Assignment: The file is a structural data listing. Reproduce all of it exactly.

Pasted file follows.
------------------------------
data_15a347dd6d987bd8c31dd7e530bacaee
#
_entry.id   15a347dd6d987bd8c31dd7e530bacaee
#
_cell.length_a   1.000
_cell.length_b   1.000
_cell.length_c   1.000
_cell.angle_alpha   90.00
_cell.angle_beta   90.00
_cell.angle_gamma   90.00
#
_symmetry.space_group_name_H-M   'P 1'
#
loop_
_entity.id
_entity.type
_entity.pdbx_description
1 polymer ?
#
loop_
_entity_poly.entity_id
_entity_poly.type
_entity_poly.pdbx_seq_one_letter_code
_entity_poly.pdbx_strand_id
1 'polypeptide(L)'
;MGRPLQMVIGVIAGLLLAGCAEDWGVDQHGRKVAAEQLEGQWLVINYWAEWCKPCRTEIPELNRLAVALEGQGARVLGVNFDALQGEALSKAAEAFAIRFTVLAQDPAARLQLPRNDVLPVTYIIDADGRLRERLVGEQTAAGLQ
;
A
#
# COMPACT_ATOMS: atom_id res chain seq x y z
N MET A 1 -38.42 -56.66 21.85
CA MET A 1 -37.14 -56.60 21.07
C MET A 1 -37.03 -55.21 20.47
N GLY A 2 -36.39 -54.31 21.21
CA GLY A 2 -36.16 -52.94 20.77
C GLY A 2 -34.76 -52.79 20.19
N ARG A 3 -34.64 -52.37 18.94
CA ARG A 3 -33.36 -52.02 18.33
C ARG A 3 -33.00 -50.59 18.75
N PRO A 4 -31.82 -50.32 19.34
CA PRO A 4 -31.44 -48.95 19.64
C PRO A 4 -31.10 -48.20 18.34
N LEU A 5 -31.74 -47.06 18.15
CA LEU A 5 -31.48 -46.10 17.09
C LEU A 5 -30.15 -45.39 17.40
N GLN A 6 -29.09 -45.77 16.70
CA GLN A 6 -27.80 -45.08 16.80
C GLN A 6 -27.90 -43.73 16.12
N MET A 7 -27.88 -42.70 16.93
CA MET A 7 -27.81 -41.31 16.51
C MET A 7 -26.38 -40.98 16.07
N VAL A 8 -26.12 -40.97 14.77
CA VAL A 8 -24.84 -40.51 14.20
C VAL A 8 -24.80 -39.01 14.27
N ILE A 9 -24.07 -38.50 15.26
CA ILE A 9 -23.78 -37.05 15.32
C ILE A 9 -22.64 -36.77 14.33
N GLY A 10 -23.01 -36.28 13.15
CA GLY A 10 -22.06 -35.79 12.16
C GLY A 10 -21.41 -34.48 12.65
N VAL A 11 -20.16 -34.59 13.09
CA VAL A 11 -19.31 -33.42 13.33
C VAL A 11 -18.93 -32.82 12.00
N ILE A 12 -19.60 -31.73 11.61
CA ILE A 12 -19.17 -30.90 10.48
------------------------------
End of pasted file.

data_15a347dd6d987bd8c31dd7e530bacaee
#
_entry.id   15a347dd6d987bd8c31dd7e530bacaee
#
_cell.length_a   1.000
_cell.length_b   1.000
_cell.length_c   1.000
_cell.angle_alpha   90.00
_cell.angle_beta   90.00
_cell.angle_gamma   90.00
#
_symmetry.space_group_name_H-M   'P 1'
#
loop_
_entity.id
_entity.type
_entity.pdbx_description
1 polymer ?
#
loop_
_entity_poly.entity_id
_entity_poly.type
_entity_poly.pdbx_seq_one_letter_code
_entity_poly.pdbx_strand_id
1 'polypeptide(L)'
;MGRPLQMVIGVIAGLLLAGCAEDWGVDQHGRKVAAEQLEGQWLVINYWAEWCKPCRTEIPELNRLAVALEGQGARVLGVNFDALQGEALSKAAEAFAIRFTVLAQDPAARLQLPRNDVLPVTYIIDADGRLRERLVGEQTAAGLQ
;
A
#
# COMPACT_ATOMS: atom_id res chain seq x y z
N MET A 1 -38.42 -56.66 21.85
CA MET A 1 -37.14 -56.60 21.07
C MET A 1 -37.03 -55.21 20.47
N GLY A 2 -36.39 -54.31 21.21
CA GLY A 2 -36.16 -52.94 20.77
C GLY A 2 -34.76 -52.79 20.19
N ARG A 3 -34.64 -52.37 18.94
CA ARG A 3 -33.36 -52.02 18.33
C ARG A 3 -33.00 -50.59 18.75
N PRO A 4 -31.82 -50.32 19.34
CA PRO A 4 -31.44 -48.95 19.64
C PRO A 4 -31.10 -48.20 18.34
N LEU A 5 -31.74 -47.06 18.15
CA LEU A 5 -31.48 -46.10 17.09
C LEU A 5 -30.15 -45.39 17.40
N GLN A 6 -29.09 -45.77 16.70
CA GLN A 6 -27.80 -45.08 16.80
C GLN A 6 -27.90 -43.73 16.12
N MET A 7 -27.88 -42.70 16.93
CA MET A 7 -27.81 -41.31 16.51
C MET A 7 -26.38 -40.98 16.07
N VAL A 8 -26.12 -40.97 14.77
CA VAL A 8 -24.84 -40.51 14.20
C VAL A 8 -24.80 -39.01 14.27
N ILE A 9 -24.07 -38.50 15.26
CA ILE A 9 -23.78 -37.05 15.32
C ILE A 9 -22.64 -36.77 14.33
N GLY A 10 -23.01 -36.28 13.15
CA GLY A 10 -22.06 -35.79 12.16
C GLY A 10 -21.41 -34.48 12.65
N VAL A 11 -20.16 -34.59 13.09
CA VAL A 11 -19.31 -33.42 13.33
C VAL A 11 -18.93 -32.82 12.00
N ILE A 12 -19.60 -31.73 11.61
CA ILE A 12 -19.17 -30.90 10.48